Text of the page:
Food preparation workers typically learn their skills through on-the-job training. No formal education or previous work experience is required.Education
There are no formal education requirements for becoming a food preparation worker.Training
Most food preparation workers learn their skills through short-term on-the-job training, usually lasting several weeks. Trainees typically start by working under the supervision of an experienced worker, who teaches them basic kitchen duties. Training also may include basic sanitation and workplace safety regulations, as well as instructions on how to handle and prepare food.Important Qualities
Dexterity. Food preparation workers chop vegetables, cut meat, and perform many other tasks with sharp knives. They must have the ability to work quickly and safely with sharp objects.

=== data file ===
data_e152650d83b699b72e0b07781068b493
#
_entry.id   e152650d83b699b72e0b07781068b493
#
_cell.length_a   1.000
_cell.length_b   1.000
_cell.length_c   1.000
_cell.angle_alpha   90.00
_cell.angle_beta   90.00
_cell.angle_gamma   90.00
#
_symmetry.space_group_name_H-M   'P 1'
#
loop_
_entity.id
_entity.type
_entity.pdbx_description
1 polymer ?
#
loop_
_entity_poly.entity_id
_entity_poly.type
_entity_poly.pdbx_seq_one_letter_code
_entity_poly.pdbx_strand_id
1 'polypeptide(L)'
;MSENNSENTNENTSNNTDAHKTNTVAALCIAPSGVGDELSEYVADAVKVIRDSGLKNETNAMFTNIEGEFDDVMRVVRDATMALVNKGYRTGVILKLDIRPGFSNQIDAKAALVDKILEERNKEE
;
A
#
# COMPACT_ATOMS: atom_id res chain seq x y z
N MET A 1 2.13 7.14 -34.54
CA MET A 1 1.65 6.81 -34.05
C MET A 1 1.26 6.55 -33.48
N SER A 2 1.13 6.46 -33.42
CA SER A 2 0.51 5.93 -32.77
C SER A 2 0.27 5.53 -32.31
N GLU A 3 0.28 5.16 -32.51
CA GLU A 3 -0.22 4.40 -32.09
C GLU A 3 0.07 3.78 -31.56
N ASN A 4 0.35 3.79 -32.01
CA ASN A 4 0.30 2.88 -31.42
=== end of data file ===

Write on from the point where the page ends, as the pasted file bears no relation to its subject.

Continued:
Listening skills. Food preparation workers must understand customers’ orders and follow directions from cooks, chefs, or food service managers.
Physical stamina. Food preparation workers stand on their feet for long periods while they prepare food, clean work areas, or lift heavy pots from the stove.
Physical strength. Food preparation workers should be strong enough to lift and carry heavy food supply boxes, which often can weigh up to 50 pounds.Advancement
Advancement opportunities for food preparation workers depend on their training and work experience. Many food preparation workers advance to assistant or line cook positions as they learn basic cooking skills.
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